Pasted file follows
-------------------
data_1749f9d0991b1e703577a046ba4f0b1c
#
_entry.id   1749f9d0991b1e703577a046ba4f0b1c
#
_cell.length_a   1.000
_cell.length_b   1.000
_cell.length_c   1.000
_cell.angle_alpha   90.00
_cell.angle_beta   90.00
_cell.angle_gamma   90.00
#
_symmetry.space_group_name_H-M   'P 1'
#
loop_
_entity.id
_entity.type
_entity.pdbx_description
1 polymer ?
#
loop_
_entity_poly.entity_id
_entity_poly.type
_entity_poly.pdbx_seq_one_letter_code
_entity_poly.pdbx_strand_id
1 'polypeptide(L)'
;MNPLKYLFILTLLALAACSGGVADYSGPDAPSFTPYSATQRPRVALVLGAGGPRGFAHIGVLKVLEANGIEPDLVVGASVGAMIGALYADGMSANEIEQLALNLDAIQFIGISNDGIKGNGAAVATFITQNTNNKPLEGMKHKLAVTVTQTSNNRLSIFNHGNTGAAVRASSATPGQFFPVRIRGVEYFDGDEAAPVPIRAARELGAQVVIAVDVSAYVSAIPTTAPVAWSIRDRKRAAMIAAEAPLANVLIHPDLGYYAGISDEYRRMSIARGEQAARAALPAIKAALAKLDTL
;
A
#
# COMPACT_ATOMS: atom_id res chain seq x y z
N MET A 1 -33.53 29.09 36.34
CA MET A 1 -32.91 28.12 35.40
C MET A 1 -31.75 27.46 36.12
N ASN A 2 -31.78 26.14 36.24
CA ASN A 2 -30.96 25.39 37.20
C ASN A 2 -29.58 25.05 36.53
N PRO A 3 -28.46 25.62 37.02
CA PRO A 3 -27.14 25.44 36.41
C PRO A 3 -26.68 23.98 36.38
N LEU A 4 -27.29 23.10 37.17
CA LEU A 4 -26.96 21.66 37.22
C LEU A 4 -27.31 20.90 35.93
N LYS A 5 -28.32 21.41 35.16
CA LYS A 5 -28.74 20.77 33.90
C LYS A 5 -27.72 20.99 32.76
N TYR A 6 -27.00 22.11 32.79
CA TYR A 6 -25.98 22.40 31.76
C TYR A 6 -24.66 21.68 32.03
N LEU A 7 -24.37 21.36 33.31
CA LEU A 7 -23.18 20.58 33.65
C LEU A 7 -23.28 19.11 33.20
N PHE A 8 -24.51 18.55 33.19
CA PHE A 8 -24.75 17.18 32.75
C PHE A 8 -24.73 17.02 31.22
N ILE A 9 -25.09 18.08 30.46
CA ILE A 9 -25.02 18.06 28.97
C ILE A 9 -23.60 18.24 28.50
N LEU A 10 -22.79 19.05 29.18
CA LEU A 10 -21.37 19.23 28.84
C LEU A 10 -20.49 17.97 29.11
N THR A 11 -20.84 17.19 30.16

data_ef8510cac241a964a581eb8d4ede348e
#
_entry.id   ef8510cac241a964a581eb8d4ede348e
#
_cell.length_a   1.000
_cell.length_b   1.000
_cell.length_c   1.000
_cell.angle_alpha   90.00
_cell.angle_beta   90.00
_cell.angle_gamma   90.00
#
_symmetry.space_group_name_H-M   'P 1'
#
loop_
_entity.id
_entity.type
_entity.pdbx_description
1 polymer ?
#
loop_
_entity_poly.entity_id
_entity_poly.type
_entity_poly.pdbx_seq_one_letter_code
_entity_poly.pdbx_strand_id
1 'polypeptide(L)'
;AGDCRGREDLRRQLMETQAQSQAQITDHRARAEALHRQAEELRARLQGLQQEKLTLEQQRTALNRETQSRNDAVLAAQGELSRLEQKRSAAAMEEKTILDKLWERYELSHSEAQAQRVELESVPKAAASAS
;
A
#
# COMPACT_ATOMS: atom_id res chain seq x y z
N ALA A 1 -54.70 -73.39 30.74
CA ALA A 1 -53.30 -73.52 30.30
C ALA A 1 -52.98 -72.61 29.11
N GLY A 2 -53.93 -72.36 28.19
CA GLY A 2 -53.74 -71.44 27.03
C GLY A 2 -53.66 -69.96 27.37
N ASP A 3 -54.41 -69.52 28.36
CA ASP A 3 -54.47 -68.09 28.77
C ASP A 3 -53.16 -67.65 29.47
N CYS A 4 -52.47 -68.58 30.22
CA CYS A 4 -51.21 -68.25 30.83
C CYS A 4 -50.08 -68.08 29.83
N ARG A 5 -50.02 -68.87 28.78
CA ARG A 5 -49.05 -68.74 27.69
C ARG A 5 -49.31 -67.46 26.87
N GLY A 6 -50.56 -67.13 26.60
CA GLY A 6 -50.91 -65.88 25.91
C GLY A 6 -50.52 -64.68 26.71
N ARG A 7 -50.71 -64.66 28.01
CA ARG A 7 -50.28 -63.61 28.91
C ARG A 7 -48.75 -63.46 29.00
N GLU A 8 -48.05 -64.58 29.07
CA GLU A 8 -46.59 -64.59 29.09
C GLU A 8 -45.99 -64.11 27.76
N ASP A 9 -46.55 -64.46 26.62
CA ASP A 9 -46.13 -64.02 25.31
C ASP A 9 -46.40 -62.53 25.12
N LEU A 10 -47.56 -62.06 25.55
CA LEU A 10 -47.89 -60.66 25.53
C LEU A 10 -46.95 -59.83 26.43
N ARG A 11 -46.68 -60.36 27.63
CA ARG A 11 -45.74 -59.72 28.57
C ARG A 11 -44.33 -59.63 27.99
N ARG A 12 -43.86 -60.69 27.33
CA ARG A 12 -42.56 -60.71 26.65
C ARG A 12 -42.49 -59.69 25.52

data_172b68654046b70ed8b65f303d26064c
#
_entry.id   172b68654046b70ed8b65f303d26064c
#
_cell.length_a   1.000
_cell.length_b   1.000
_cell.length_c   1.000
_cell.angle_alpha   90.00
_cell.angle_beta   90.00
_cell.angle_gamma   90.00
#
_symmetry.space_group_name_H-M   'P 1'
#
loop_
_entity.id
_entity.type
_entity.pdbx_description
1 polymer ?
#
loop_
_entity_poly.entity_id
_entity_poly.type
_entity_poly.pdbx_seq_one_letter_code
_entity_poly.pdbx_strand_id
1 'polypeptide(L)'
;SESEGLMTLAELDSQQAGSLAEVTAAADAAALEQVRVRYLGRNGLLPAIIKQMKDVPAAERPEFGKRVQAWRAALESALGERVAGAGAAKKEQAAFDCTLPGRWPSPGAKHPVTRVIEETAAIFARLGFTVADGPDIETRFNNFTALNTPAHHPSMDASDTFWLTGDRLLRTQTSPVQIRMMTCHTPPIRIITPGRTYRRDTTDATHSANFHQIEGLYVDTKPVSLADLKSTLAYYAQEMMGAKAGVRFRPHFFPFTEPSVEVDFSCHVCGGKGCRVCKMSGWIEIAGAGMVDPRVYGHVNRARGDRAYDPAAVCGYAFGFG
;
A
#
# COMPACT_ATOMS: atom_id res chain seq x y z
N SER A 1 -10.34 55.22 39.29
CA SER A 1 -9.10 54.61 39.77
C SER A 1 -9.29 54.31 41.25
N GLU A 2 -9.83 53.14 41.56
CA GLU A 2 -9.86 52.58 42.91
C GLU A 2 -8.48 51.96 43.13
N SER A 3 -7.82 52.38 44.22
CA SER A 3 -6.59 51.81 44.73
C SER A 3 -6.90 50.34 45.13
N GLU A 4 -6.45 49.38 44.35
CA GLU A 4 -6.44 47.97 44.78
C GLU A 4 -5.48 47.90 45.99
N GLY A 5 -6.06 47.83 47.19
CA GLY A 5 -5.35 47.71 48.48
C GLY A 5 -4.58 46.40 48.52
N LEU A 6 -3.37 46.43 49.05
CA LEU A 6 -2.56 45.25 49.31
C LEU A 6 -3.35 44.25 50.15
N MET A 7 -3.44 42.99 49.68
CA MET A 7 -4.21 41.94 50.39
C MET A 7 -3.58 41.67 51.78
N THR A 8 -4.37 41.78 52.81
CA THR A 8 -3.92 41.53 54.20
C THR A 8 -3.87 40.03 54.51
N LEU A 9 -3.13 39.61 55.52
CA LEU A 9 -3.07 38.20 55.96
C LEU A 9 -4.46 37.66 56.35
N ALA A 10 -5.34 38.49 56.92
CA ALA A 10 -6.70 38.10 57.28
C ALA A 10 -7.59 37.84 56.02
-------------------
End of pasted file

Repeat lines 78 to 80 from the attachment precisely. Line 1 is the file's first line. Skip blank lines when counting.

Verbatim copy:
_entity.pdbx_description
1 polymer ?
#